Unwrapped: Mixed reactions to new lunch
on October 17, 2012
On July 1, new U.S. Department of Agriculture regulations kicked in changing what kids eat nationwide. The federal regulations, spearheaded by first lady Michelle Obama as part of the Healthy, Hunger-Free Kids Act of 2010, limit the average weekly maximum number of calories in a lunch meal to 850 in high school, 700 in middle school, and 650 in elementary school. Additionally, schools must offer more fruits and vegetables, and at least half of foods served must be “whole grain rich,” defined as 50 percent whole grain by the USDA. And the program aims to drastically cut back sodium levels over the next ten years.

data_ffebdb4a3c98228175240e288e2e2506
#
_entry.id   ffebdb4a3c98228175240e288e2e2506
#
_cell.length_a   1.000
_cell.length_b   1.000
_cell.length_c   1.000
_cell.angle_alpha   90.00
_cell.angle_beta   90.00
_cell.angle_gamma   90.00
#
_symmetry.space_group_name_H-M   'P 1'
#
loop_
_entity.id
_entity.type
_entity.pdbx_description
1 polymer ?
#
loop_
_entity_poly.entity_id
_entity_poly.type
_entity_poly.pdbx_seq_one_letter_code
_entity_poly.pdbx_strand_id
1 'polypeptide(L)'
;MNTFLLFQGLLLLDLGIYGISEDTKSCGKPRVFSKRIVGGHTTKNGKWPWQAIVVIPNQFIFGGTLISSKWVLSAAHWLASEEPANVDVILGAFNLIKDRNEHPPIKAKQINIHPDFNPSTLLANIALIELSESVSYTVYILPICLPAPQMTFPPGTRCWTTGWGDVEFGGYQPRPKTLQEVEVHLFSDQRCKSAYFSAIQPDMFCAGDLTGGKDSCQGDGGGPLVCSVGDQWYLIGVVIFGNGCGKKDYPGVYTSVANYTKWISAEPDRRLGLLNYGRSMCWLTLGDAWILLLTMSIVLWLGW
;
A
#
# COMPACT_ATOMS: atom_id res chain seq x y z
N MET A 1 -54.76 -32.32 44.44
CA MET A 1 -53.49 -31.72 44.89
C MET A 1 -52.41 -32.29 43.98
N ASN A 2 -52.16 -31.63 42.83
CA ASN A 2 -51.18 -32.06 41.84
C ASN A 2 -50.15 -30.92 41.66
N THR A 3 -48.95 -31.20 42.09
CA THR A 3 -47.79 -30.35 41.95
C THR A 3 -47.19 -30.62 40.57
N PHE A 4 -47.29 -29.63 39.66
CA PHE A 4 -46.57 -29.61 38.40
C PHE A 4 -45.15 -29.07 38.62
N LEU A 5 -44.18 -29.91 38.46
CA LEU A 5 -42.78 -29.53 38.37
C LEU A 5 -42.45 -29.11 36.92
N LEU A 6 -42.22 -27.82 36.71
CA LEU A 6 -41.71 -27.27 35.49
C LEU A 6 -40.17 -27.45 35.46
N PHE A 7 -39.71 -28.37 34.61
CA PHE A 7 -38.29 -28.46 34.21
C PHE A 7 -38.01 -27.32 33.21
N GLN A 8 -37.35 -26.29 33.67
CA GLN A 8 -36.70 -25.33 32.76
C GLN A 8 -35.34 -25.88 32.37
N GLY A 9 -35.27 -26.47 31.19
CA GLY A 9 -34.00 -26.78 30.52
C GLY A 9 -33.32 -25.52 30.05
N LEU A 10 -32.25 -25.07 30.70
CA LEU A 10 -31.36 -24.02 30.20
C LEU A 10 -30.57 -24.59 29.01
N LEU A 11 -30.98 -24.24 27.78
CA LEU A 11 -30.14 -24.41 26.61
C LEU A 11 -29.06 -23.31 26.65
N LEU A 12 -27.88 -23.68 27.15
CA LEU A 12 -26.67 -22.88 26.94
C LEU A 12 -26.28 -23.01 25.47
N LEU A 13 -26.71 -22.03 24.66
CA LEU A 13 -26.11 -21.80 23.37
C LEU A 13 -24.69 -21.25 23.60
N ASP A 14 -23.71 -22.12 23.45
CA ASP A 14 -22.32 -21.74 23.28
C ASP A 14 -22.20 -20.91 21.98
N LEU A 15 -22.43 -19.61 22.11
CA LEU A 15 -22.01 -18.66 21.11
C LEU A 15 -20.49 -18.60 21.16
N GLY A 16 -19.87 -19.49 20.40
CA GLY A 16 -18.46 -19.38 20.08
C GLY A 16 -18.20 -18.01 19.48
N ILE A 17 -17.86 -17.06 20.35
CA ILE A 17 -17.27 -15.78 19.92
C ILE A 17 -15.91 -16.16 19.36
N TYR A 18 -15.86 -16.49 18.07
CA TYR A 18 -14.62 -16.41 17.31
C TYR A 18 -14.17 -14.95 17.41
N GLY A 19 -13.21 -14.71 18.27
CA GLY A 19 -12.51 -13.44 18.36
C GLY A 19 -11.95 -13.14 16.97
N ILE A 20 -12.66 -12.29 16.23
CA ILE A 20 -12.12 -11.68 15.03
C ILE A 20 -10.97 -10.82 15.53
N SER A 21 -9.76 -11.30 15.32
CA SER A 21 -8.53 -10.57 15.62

29,500 children in the West Contra Costa Unified School District are enrolled in the National School Lunch Program, and the district serves around 29,000 meals a day including breakfast, lunch, and supper.
But not everyone has welcomed the changes with open arms. Roll over the dots on the lunch tray, read our feature article, and click on the media players on the left to see what Richmond students and administrators are saying about the revised meals.
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